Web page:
Design Inspiration: Lace Insertion in the 20th Century

I’m working hard on the hack for this month, March’s “Flutter-by Tee.”  It’s a V-necked flutter sleeve top I will make with both lace fabric and a linen-cotton jersey with lace insertion.  (As always with Design Inspiration posts, you can click on an image to find its source.)

Edwardian high necked lace blouse. I'm sure this is smashing on the right person, but I am just as sure I'm not that person.

The pattern-making is going swimmingly but I’m still undecided about the lace insertion positioning.  I keep coming back to it as I’m working and can’t settle on how I want to approach it.  Sometimes the best way to decide is to over-fill my imagination with images, then get out my scissors and let the fabric have its way while I’m working.

Pretty, McCalls from May 1908. Click through for a great article and 1908 inspiration. Still a little fussy for my taste, but undeniably beautiful work.

The first images that pop into my mind when I think of “lace insertion” include wedding dresses, christening gowns, Easter parades and nightgowns.  Those are all lovely, but I don’t want my top to look like any of those garments.

Well, except this 1940's nightgown. I do like it, and it features a v-neck and flutter sleeves my tops will.

As I dug around for inspiration, I became fascinated with tracking images of lace insertion through the 20th century.  As far as I can tell from limited internet type searching (I’m not a scholar.. more like a magpie..) lace insertion as a design feature never left the scene in the 20th century, but morphed over time.  In fact, it seems to me that lace and its use in clothes changed as women’s place in society (and the time spent around the home) changed.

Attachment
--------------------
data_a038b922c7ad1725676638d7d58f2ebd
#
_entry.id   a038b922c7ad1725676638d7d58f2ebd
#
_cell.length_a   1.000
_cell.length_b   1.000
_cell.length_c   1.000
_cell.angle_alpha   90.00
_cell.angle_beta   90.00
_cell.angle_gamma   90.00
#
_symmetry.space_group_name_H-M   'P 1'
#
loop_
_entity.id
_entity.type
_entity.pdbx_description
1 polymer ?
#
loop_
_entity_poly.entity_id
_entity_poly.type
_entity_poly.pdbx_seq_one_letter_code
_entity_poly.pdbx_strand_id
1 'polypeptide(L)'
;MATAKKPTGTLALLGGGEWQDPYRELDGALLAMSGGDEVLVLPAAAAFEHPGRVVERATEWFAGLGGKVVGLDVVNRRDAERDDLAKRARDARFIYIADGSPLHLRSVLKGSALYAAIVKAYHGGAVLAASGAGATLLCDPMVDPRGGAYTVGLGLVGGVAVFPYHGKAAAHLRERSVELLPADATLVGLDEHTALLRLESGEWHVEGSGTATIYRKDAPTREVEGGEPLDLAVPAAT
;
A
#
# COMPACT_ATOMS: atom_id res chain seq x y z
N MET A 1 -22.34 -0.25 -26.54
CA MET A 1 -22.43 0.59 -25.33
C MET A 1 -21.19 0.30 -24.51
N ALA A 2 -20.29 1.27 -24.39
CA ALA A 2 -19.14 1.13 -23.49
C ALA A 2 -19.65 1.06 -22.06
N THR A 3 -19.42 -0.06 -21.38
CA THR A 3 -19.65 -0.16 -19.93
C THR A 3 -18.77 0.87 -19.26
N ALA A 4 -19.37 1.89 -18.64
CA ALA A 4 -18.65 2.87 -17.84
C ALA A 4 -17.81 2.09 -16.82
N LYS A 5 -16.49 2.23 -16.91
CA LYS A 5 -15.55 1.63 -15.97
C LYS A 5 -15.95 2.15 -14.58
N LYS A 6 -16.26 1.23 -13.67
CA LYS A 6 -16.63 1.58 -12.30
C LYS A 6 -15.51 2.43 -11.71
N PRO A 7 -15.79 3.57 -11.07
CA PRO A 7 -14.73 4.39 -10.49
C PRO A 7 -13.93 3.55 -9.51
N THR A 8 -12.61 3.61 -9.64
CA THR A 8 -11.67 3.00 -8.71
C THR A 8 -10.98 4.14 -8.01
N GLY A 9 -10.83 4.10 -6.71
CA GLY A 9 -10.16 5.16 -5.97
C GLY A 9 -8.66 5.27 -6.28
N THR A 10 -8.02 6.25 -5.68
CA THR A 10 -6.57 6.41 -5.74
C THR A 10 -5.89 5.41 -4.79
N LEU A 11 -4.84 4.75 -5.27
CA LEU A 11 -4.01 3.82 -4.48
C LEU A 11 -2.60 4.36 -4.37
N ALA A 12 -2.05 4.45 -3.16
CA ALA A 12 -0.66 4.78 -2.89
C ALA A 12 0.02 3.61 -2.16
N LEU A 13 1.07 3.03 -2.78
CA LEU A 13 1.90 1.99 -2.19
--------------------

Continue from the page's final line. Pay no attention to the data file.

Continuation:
The obvious quality of the work on this blouse is gorgeous. It looks to me like the edges were hemstitched in place on a pintucked and embroidered piece of fabric. Again, too fussy for my taste but still gorgeous. Check out Susan's post about the details of this blouse at Spare Time.

My favorites made it into this post, but I couldn’t resist making a Lace Insertion pinboard with more images that didn’t make it into this post.

After I dug around in Victoriana and Edwardia long enough to satisfy myself I don’t want to go that direction with this project, I turned to the mid-century.  I always feel most at home there, but I did take a fleeting glimpse at some of the pretty and innovative ways designers used lace in the 20’s.  Again, not for this project, but I’m sure I’ll revisit use of lace in the 20’s and 30’s some time in the future.

These two, from the late 40’s and the mid-50’s, respectively, caught my eye for the same reason- back interest.  I like this enough that I’ll probably go there regardless of what I do on the front.  The late 40’s blouse reminds me strongly of the intricate heirloom sewing seen on blouses and dresses much earlier in the century, and it reflects a 40’s post war interest in that era.  We look back at those times for inspiration, yet they were looking back too…

This is my kind of lace insertion.  It’s pretty, perhaps unexpected and the lines are bold and strong- a great foil for a delicate trim.

Here’s another strong V-shape- I like the use of lace around the neck and the way it echos down the skirt (though I’m not making a dress right now).   It looks like the black version uses some kind of sequinned or perhaps metallic trim.

I have a soft spot for these “simple to make” type blouses from the 30’s onward.  Somehow they manage to distill the style of an era- maybe even just a season or a year- into a simple, easy to wear little blouse.  It’s the perfect thing to wear just about anywhere with anything.  I like the horizontal lines of lace insertion, and I think the effect of lace extending into the flutters would be lovely.

This is lace insertion for the 60’s.  I think it’s cute, especially with the gingham.  I found plenty of examples of lace insertion from the 60’s that include wide bands of what is probably guipure lace on a narrow skirt or mod shift, but that doesn’t have anything to do with my Flutter-By.  Neither do the lovely lace-inserted wedding gowns from the 70’s I found.